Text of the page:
Just months after releasing her redefining eighth studio album, “folklore,” Taylor Swift released her ninth album, “evermore,” Dec. 11 along with a music video. The album includes 15 songs, featuring artists HAIM, The National and Bon Iver. Two bonus tracks are included in the physical deluxe edition.
As an enthusiastic “Swiftie,” since I listened to “Love Story” at age 6, I have closely followed Swift’s multiple reinvention eras — from “Fearless” to “Lover.” Swift is known to deliver hints before the release of her upcoming albums, but her Instagram announcement on the day of release caught fans off guard and consequently imploded the internet. After my third listen of the 61-minute album, I am elated to say I love Swift’s new sound and hope it is here to stay.
The isolation of 2020 has seemingly given Swift time to reflect on her sound and lean more toward telling stories, rather than drawing inspiration from her own life. “folklore” exuded rawness and mystery with a new alternative/folk label, and its sister album, “evermore,” is no different.
The album opens with “willow,” which features folk acoustic guitar and whimsical piano keys, combined with Swift’s distinct and raw voice to create a beautiful, imaginative narrative. The new music video to this song features Taeok Lee, a dancer from her “Red” tour; there are various “folklore” callbacks, like Swift following a golden string toward her lover (“invisible string”) and we see her wearing the “folklore” cardigan.
In a message to fans, Swift mentioned that a trilogy of songs are all part of the same fictional story. Swift referred to it as, “the ‘unhappily ever after’ anthology of marriages gone bad that includes infidelity, ambivalent toleration and even murder.” The three songs that seem to fit this trilogy are “ivy,” “tolerate it” and “no body, no crime.”
In “ivy,” Swift sings about a woman who is married but loves someone else. Track five is “tolerate it,” which is about a woman whose husband is just tolerating her. The woman in the story suspects he’s being unfaithful and she threatens to leave him. This song is directly followed by its sequel, “no body, no crime.” In a YouTube chat, Swift revealed that the song was inspired by her love of true crime podcasts. The woman in the song, Este, suspects her husband is cheating in the first verse, but has no way of proving it.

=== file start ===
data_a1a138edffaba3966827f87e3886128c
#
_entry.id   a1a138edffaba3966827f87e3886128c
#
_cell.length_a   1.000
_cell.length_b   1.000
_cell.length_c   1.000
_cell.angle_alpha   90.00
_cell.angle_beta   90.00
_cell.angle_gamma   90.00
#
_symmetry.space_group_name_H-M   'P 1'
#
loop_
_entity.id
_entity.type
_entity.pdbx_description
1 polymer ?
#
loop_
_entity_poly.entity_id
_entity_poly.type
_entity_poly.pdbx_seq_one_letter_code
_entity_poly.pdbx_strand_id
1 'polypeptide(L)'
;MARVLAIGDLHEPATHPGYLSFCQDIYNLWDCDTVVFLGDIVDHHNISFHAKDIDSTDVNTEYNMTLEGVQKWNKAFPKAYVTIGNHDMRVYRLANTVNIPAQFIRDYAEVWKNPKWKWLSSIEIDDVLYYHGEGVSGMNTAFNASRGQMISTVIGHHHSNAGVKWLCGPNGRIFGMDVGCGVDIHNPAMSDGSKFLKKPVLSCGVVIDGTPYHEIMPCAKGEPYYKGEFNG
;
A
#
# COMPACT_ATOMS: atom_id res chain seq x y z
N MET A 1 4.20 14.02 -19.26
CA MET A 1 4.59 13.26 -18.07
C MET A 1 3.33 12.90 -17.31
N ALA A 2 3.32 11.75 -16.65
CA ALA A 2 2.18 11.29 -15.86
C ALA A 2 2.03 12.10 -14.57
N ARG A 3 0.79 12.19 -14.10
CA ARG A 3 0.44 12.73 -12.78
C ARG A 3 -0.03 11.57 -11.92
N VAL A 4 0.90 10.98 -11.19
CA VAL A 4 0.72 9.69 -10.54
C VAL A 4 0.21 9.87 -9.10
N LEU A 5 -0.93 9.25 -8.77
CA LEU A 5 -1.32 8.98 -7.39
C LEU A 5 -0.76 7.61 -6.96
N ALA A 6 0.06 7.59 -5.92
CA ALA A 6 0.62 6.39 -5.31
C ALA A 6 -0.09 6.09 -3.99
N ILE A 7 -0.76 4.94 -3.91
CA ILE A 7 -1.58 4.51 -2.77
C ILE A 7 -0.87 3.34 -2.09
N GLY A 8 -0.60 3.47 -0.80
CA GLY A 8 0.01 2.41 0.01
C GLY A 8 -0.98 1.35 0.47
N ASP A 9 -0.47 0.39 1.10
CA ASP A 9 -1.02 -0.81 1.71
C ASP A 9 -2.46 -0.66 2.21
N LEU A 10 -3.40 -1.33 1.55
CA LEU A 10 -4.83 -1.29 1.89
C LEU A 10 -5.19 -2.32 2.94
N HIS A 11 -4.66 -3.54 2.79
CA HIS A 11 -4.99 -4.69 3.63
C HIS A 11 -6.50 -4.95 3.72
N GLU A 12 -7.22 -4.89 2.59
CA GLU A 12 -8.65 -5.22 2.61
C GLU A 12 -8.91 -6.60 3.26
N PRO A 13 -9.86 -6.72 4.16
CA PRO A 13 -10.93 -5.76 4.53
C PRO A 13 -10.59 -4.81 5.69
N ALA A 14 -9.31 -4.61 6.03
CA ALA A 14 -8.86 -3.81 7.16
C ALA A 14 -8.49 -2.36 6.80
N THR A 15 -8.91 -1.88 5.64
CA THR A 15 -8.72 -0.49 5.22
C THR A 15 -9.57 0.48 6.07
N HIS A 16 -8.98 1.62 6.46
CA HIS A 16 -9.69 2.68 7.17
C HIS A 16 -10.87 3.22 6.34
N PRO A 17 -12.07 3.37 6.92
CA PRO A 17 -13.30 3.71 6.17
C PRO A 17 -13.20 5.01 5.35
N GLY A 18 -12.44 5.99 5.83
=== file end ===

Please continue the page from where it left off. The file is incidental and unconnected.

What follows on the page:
Eventually, Este disappears, and her husband moves in with his mistress. The narrator in the song is convinced that the husband killed Este, but she can’t prove it. Then, the narrator gets her revenge in honor of Este; she kills the husband and figures out how to cover up the crime.
It was almost impossible for me to pick a favorite song from the album, but I can’t stop listening to the second track, “champagne problems.” It is no shock that this is a story of heartbreak because that is what Swift does best. It tells of a couple with different plans for the night– one who wants to end the relationship and one who wants to propose. The simplicity of the piano and Swift’s voice makes for a stunning and artistic song that I will have on repeat for the next five to seven business days.
I have a feeling Swift’s new folk/alt direction and poetic storytelling is here to stay, and I could not be happier about it. This album is perfect to listen to at every moment, but I will be listening to this album anytime I want to stare dramatically out my window on a rainy day.